English Walnut


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English Walnut

 

(Juglans regia), a tree of the family Juglandaceae. It attains a height of 20 to 30 m and has a trunk diameter of up to 1.5 m. The crown is thick and broadly rounded. The leaves are large (20–40 cm long), imparipin-nately compound, deciduous, and fragrant (from the volatile oil they contain). The flowers are monoecious; the male flowers grow in long catkins (when in blossom) and the female flowers singly or in clusters of two or three and more at the ends of short annual shoots. The fruit is a round or somewhat elongated drupe (nut). The outer pericarp is fleshy and green, while the inner one (shell) is woody with fleshy seeds (the so-called kernel). The English walnut grows well in moist, sunny places. It grows best in moderately damp carbonate loams with a low and constant groundwater level. The root system is strong and penetrates deep into the soil. The tree blooms in April and May, and the fruit ripens in September and October. Grafted trees begin to bear fruit in the eighth to tenth year and continue to bear fruit for up to 150–200 years. The nut yield from one tree (at the age of 30–50 years) is from 65 to 100 kg (sometimes up to 250 kg).

The English walnut grows naturally in Asia Minor, the Balkan Peninsula, Iran, and China, and it is cultivated in the United States, southwestern Europe, and the USSR. In Transcaucasia it is rarely found in the wild state, but it is widely cultivated and grows wild in many places. In the southern part of European USSR it is grown in gardens. Many varieties of English walnut are found among wild and formerly cultivated thickets and in cultivated plantings. Local varieties include the Bulgarian. Hassar, Ideal, Kazakhstan, Motherland. Thin-shelled, and Uzbek Earlymaturing.

The kernel of the English walnut contains 45 to 77 percent fat. 8 to 21 percent protein, vitamin B, and provitamin A. Immature nuts are rich in vitamin C and they are used for making preserves. The ripe kernels are used as food in their fresh form, as well as for culinary and confectionery purposes. The nuts are used to obtain oil (used in food and for making varnishes, high-quality soap, typographic inks, and india ink), and the wood is prized in carpentry, lathe work. and construction. Of particular value are the excrescences on the trunks, the so-called burrs, from which the finest veneers are made. The leaves, bark, and green husks yield tannins and a brown dye. The leaves and husk are used in medicine and perfume. The tree is nectar-bearing. It is used as the main and accompanying forest variety in field-protection strips, for strengthening the banks of ravines and gorges, and in ornamental horticulture.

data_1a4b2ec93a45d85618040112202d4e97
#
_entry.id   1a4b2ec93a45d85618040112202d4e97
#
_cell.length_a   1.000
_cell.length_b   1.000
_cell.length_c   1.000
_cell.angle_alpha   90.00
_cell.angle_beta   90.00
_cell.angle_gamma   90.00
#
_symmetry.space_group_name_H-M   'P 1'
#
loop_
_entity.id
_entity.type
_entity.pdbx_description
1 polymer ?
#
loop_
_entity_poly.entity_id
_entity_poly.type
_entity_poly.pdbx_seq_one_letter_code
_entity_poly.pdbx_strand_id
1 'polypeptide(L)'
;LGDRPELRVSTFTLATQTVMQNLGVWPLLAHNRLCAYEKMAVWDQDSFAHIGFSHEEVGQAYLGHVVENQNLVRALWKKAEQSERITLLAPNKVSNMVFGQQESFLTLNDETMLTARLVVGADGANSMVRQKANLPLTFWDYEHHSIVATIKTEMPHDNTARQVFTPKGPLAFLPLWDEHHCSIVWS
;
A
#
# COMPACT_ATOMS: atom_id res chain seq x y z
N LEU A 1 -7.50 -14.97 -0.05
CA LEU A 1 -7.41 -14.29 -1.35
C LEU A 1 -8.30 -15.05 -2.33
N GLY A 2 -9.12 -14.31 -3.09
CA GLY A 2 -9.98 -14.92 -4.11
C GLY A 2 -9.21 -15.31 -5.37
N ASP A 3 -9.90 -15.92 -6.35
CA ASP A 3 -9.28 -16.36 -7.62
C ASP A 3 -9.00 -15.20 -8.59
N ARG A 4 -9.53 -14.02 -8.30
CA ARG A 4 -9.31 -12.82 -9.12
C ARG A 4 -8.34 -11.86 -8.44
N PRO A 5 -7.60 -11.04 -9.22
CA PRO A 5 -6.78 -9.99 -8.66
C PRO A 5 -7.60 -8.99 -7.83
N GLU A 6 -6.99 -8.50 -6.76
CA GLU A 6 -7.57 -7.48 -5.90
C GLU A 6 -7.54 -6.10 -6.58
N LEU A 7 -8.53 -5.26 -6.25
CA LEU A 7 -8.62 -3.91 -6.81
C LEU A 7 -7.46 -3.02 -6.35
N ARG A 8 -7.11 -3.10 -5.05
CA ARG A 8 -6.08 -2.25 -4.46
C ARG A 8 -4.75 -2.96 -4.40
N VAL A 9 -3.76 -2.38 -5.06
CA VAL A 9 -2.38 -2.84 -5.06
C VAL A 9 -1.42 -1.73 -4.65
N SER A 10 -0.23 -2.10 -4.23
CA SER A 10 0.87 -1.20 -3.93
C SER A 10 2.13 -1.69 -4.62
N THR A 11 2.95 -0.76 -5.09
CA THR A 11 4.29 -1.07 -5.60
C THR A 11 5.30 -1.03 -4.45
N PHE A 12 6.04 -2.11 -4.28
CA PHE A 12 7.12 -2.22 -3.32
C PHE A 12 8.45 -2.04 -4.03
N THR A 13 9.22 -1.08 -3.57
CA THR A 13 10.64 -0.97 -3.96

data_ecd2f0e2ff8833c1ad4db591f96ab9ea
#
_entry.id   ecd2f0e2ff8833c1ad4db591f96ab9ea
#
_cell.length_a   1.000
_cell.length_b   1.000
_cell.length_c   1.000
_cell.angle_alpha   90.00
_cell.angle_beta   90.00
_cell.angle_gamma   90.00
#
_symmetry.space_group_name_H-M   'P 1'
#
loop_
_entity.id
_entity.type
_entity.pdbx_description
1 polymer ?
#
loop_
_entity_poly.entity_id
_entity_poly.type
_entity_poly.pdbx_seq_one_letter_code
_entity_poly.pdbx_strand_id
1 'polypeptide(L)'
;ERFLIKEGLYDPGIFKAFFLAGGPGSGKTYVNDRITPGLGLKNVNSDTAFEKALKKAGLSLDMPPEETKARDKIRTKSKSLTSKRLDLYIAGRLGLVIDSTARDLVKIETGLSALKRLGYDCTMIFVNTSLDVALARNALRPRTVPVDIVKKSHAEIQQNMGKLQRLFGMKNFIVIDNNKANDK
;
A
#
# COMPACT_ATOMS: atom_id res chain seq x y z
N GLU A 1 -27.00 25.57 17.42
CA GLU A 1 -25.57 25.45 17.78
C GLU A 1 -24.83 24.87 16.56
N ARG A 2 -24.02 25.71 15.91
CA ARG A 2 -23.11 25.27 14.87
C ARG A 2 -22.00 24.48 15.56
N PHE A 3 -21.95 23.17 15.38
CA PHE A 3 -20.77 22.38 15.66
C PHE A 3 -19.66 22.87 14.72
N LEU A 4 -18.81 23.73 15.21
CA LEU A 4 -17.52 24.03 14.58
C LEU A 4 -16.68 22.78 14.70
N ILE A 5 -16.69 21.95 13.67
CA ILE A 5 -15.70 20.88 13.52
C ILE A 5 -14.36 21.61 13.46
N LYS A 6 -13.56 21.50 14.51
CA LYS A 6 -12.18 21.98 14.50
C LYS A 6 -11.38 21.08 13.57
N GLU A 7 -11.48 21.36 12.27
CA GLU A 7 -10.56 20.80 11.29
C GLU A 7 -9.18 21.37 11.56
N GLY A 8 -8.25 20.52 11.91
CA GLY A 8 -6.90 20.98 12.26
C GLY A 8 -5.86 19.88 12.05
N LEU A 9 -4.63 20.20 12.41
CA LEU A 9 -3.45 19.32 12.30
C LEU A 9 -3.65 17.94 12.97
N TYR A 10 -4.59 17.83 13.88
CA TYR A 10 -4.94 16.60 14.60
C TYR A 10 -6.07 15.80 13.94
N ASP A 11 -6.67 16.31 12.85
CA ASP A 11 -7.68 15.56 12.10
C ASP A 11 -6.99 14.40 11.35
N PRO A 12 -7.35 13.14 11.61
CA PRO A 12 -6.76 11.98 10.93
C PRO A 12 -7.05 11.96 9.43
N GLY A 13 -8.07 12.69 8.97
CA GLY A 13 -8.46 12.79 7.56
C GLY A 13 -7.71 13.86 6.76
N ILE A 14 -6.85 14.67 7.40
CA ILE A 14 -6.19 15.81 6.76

The English walnut reproduces by means of seeds, which are stratified before sowing for a period of 1½ to two months (thin-shelled) or three to 1½ months (thick-shelled). In the majority of cases the seedlings do not preserve the qualities of the maternal variety, and for this reason they are grafted, more often budded, and sometimes propagated by means of cuttings.

REFERENCES

Krotkevich, P. G. Kul’tura orekhoplodnykh. Kiev. 1954.
Ozol. A. M., and E. I. Khor’kov. Grelskii orekh, ego inlroduktsiia i akklimalizatsiia.Riga. 1958.
Tuichiev. M. T. Grelskii orekh ν Srednei Azii. Tashkent. 1959.

V. A. KOLESNIKOV

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